Skip to content

Caring for coastal footpaths

Sea views as walkers exploring the South West Coast Path at Pentire, Cornwall
Walkers exploring the South West Coast Path at Pentire, Cornwall | © National Trust Images / Paul Harris

Looking after coastal paths is a significant part of our work to care for the coast, giving access to awe-inspiring sea views, secret beaches and a rich diversity of wildlife. Find out how we do it and why it is so important.

Safeguarding the nation's coastline

The National Trust looks after over 780 miles of coastline in England, Wales and Northern Ireland (almost 10 per cent of the coastline). This includes hundreds of miles of coastal paths, allowing more people than ever to enjoy our stunning coasts and reconnect with nature.

Crossing through an extraordinary range of coastal landscapes, these paths not only provide access for people but are also a corridor for wildlife. By maintaining this vital connection between fragmented habitats, we can give the special plants and animals that live along our coastal fringe the best chance of survival.

Each mile of coastline costs around £3,000 a year to maintain. Since its launch in 1965 our people-powered coast campaign has raised more than £90 million to help safeguard the nation’s precious coastline – work we couldn’t do without this support.

Working together to care for the coast

We work with other organisations such as tourist bodies and the South West Coast Path Association to protect and promote access to the coast. These partnerships are an essential part of our wider commitment to coastal access across England, Wales and Northern Ireland.

We've strongly supported the creation of the England Coast Path which, when complete, will be one of the longest continuous walking routes in the world, stretching almost 3,000 miles. The path also joins up coastal places we look after in Wales following the opening of the Wales Coast Path in 2012.

In Northern Ireland we're working closely with our partners to look at opening up the coastline, work which has already ensured access along a scenic stretch of the North Antrim coast.

We're also opening much more of our coastal land to visitors and are creating new networks of paths and trails for all to enjoy.

Some visitors, one using a mobility scooter, make their way along a coastal path at Penrose, Cornwall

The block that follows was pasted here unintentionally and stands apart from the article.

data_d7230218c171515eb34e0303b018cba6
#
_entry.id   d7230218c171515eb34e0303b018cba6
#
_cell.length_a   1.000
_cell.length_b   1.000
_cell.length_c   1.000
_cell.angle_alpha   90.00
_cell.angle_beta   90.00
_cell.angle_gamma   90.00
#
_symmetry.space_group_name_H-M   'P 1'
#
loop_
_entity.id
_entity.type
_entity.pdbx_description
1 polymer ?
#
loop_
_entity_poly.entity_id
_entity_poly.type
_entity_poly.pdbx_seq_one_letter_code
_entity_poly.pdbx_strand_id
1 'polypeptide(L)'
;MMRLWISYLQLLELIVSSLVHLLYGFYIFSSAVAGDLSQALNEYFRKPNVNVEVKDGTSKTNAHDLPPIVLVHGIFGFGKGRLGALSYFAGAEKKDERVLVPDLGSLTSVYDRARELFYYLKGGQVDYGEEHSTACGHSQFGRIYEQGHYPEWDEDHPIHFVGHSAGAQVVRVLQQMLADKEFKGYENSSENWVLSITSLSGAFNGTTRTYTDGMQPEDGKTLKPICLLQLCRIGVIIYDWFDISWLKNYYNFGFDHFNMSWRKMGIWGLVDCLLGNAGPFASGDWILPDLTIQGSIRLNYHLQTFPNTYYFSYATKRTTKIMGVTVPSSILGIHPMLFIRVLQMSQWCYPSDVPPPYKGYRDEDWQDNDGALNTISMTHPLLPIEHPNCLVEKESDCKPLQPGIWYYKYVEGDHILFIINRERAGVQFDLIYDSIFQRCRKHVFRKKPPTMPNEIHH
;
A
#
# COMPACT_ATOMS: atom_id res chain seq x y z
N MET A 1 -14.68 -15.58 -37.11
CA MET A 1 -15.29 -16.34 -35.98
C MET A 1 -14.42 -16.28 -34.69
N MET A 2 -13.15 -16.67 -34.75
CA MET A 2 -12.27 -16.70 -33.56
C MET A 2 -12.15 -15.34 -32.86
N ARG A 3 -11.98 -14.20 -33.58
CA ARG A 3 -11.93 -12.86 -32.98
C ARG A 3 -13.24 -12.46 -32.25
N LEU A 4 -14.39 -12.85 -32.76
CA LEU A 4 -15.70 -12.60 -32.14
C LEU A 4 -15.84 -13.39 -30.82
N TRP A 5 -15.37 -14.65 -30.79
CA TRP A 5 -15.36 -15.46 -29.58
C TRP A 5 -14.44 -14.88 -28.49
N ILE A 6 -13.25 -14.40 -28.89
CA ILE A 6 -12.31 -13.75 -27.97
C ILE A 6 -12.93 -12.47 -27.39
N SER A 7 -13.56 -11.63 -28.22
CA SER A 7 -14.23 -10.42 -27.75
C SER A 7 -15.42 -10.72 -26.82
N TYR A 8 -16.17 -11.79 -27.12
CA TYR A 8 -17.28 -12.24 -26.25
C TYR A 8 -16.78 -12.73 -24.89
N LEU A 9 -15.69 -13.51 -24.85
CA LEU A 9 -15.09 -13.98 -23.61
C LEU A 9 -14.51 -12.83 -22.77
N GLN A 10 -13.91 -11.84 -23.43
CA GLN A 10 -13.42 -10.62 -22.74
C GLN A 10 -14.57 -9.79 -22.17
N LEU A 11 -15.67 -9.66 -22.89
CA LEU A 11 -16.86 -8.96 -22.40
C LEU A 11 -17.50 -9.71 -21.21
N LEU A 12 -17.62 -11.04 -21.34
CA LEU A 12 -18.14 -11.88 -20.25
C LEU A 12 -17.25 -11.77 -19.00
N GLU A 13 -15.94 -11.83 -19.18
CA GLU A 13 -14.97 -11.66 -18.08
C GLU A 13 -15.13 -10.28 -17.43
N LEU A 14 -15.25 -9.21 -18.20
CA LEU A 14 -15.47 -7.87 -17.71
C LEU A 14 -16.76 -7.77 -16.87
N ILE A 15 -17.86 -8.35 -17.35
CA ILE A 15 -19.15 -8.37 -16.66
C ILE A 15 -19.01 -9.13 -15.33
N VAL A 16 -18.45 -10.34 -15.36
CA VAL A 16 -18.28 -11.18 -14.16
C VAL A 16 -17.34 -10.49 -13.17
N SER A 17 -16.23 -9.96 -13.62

Exploring coastal paths at Penrose, Cornwall | © National Trust Images / John Millar

Coast in focus: South West

Nearly 40 per cent of the coastline we look after is in the South West. We're guardians for 300 miles of coastline in the region – a third of its coast.

This includes 185 miles of the South West Coast Path, a national trail stretching for 630 miles from Minehead in Somerset to Poole Harbour in Dorset, linking together the coastal places we care for like a golden thread.

The Coast Path passes through an incredible variety of habitats such as grassland, heathland, moorland, woodland, sand dunes, mudflats, coastal cliffs and saltmarsh, which together support a diverse range of wildlife.

Looking after the Coast Path is a big job for our rangers in the South West and more than a thousand volunteers who help them. Together they carry out practical maintenance tasks such as resurfacing paths, installing steps and boardwalks, and introducing and maintaining waymarking to ensure people don’t get lost.

Improving and adapting coastal paths

Our ranger teams are continually working to improve our coastal paths, making them more accessible for everyone. This includes replacing stiles with gates, so more people can use the paths and creating trails that can be accessed by all-terrain mobility scooters.

The coastline is a dynamic landscape, so the teams need to be ready to adapt and respond to coastal change such as cliff erosion. This could involve quickly putting in place path diversions to maintain safe access, replacing washed-away steps following severe storms or using materials such as granite to create hard-wearing paths.

It’s a delicate balance between maintaining the natural appearance of the coast, looking after the important habitats it supports and making sure it’s safe and accessible for all.

We're also planning for future coastal change, making sure there'll be access to our beautiful coast for generations to come.

View of Snowdonia with mountains in the background and a rocky landscape and wooden bridge in the mid ground

Give back to the places you love

Whether you choose to fundraise, donate or volunteer, there are lots of meaningful ways to help look after the places in our care for future generations.

You might also be interested in

A tree in summer with two main branches. One has bright green leaves and the other has no leaves whatsoever and is just bare branches.

Restoring woodlands affected by ash dieback 

Ash dieback is a fungal disease affecting the country’s native ash trees. As many as four out of five ash trees may be affected and, where the dying trees could cause a threat to human safety, we need to remove them.

A close-up of a staff member repotting a small plant in an air pot using peat-free soil at the Plant Conservation Centre

Our work conserving and protecting plants 

Discover what we're doing to conserve and protect the plants in gardens across the country, and see some examples of the most special plants and trees.

People looking round a brick courtyard with washing hanging out

Addressing unequal access to nature, beauty and history in urban places 

Find out how we're addressing unequal access to nature, beauty and history and supporting urban areas in managing their heritage and green spaces.

The chalk stream and bridge in winter, Hughenden estate, Buckinghamshire

Are we fit to frack? 

Discover why we joined other leading countryside groups to demand that sensitive places become frack-free zones, in the report Are We Fit to Frack?